IPsec over L2TP - strongswan vs libreswan vs openswan - how do I choose?

Can somebody point me to a current comparison of implemented features, stability, etc to help me choose which S/WAN provider I should be using? There is so much conflicting information from the last decade or more it’s very difficult to make a decision.

There are oodles and oodles of recommendations and detailed guides and reviews to help make informed decisions about how to provide VPN services, but the information from the client perspective is much more scattered and harder to compare.

The dominant VPN type (client/server as opposed to site-to-site peer links) is L2TP with IPsec (Ubiquity and other mid-tier hardware vendors all prefer this method) however I have recently run into issues with Strongswan on some clients and found it very hard to diagnose once it goes wrong. When I did some reading I found articles suggesting that strongswan was a bit unstable and an inferior choice, but gave little specific guidance about what to choose.

So, what S/WAN libraries do others choose? Can anyone provide some guidance?

Android 12 and later no longer let you add L2TP/IPsec VPN connections manually from the device settings. Android 12 will still keep your old settings working if your device is upgraded from an earlier version. With Android 12, Google added support for IPsec IKEv2 which is more secure (and battery-efficient).

On Linux, libreswan and strongswan maintainers strongly recommend moving away from L2TP/IPsec to IKEv2.

openswan is not used much these days. Some hardware vendors for their VPN implementation use strongswan, others use libreswan, some still use racoon and some proprietary implementations.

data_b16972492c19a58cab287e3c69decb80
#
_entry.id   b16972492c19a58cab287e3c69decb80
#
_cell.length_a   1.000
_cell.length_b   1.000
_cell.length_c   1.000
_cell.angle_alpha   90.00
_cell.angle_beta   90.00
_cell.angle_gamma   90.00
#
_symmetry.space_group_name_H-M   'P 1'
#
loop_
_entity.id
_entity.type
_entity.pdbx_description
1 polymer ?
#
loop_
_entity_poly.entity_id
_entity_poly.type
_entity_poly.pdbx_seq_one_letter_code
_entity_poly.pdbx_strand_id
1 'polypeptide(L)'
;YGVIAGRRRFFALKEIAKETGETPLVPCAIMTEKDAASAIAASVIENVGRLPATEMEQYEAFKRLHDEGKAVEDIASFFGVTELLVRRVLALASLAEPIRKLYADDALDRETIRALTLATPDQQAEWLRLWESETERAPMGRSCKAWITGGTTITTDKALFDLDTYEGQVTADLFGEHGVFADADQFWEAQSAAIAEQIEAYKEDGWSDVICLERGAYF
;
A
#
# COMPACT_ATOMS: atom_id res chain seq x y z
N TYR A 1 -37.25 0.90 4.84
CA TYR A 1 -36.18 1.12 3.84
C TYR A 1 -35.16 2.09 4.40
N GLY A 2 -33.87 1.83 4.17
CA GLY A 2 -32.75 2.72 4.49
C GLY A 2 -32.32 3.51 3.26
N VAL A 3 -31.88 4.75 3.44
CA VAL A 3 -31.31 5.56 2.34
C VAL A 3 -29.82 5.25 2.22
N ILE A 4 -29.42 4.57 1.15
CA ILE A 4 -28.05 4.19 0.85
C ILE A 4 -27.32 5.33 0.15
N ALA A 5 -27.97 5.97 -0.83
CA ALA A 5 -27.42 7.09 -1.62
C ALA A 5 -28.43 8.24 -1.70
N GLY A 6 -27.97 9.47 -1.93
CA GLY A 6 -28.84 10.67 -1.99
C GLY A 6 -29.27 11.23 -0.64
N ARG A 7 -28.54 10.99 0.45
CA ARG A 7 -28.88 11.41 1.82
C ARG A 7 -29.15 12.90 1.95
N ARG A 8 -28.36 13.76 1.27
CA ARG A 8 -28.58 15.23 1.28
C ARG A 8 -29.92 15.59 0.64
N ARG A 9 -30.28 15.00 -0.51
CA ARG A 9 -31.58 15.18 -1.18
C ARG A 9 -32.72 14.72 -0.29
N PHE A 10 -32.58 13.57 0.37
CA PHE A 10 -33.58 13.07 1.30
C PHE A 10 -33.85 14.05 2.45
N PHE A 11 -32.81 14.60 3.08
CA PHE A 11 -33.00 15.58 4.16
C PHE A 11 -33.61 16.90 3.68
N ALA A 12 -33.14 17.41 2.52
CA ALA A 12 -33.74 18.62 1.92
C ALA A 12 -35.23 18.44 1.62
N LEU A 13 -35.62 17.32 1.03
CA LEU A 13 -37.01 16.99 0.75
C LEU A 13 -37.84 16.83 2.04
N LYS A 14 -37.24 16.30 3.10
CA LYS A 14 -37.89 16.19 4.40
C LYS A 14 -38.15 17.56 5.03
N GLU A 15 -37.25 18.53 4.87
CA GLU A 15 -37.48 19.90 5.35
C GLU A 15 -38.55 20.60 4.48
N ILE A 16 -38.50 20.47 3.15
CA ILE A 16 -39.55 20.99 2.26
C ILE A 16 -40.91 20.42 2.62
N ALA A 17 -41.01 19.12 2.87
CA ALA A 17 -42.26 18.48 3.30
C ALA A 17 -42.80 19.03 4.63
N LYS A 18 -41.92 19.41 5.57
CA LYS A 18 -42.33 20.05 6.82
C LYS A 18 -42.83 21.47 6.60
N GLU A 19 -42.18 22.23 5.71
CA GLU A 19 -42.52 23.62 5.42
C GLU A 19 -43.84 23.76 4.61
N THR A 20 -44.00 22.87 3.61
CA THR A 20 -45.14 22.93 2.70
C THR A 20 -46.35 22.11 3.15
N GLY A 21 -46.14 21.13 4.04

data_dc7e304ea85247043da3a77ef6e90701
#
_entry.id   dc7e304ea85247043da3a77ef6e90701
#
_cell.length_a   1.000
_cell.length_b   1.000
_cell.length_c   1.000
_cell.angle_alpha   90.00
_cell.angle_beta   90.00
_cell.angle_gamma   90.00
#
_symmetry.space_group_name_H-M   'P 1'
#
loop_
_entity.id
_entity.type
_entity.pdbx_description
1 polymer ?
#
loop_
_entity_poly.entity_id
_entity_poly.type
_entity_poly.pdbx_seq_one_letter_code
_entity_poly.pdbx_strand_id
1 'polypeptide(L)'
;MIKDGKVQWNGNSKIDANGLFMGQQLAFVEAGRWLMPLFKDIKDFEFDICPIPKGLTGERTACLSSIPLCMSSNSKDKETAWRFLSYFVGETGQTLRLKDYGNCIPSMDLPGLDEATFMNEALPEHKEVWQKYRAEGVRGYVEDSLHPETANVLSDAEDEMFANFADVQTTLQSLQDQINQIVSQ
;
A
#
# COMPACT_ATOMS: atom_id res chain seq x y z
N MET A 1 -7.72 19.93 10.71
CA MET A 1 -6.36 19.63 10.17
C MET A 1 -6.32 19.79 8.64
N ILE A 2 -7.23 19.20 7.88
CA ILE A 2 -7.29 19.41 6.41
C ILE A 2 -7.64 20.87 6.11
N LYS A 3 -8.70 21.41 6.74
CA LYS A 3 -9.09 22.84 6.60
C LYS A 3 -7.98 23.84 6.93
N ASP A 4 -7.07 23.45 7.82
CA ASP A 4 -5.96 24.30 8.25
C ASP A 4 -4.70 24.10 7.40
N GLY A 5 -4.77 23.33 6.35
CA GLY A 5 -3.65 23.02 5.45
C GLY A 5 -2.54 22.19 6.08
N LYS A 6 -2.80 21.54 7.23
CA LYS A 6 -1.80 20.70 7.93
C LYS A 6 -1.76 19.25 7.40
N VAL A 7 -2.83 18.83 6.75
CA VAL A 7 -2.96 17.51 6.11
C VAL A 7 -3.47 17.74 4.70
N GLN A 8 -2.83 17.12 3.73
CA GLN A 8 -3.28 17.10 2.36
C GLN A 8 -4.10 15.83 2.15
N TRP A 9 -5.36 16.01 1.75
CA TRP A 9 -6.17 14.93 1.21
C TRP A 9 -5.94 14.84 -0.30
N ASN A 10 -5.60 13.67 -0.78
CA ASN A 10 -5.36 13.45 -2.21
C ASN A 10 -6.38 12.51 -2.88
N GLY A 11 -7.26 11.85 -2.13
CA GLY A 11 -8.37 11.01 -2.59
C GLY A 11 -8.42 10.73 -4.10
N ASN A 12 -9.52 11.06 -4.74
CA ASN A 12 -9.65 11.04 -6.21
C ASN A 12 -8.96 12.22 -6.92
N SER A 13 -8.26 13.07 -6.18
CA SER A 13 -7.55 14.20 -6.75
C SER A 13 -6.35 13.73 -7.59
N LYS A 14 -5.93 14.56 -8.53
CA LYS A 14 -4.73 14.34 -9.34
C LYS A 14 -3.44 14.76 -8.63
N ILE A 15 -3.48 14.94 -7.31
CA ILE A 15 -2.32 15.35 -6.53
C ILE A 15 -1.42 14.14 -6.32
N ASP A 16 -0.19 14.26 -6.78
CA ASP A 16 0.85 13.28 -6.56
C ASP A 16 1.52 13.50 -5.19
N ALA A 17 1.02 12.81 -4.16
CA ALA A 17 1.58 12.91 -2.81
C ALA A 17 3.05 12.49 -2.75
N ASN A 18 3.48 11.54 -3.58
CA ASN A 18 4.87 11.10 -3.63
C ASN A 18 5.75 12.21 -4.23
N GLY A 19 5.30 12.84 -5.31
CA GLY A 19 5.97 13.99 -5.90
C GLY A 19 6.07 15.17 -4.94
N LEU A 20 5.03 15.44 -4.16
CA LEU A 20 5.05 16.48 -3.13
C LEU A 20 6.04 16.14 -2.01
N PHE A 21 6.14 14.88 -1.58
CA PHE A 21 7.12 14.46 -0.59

Some Linux distros like Manjaro build all the experimental strongswan plugins which are normally not built by default, with some of the experimental plugins being problematic or require additional configuration. Newer versions of libreswan no longer build DH2 (modp1024) support by default, so interoperability with old L2TP/IPsec servers that are using the weak modp1024 algorithm is not possible, although I think the libreswan in AUR is built with DH2 support.

It’s an open-ended question in regard to stability, there are so many variables.


Thanks for the great response! You’ve managed to confirm many of my suspicions and to answer the questions I asked and the questions I should have asked.

The router vendor in question is Ubiquiti. On their UniFi range they have three VPN options: Teleport, a proprietary VPN client app for mobile devices, L2TP for clients other than Android and iOS, and OpenVPN for site-to-site VPNs.

To use the OpenVPN option I need to define each client as a separate site, and that quickly spirals out of control in terms of management.

It’s looking more and more like I need to rent a Linode and run my own VPN server and then OpenVPN that back to the UniFi routers. I could try lobbying Ubiquiti to move away from L2TP, but I suspect I have about as much chance as encountering a flying pig.

The worst part is I knew half of this already, and suspected a lot of the rest. But then I come along and find a hardware vendor confidently selling L2TP hardware (not even SSTP) and I suddenly ask “am I the crazy one? Surely a giant brand selling thousands of units wouldn’t be doing something stupid?”

It’s bizarre to me that hardware vendors today, post COVID and with so many people working from home or on the road, still treat client VPNs like some sort of niche issue.

So, If I go down the road of running my own VPN endpoint… what is the best way? OpenVPN with OVPN-Admin for doing management tasks? It seems like OpenVPN is yet another Open Source project that is gradually being commercialised, and that’s usually a sign to start moving away from it (like MySQL and MariaDB).

I guess I need to find a better forum for that discussion. I will end here by saying: thanks for taking the time to make such a helpful reply!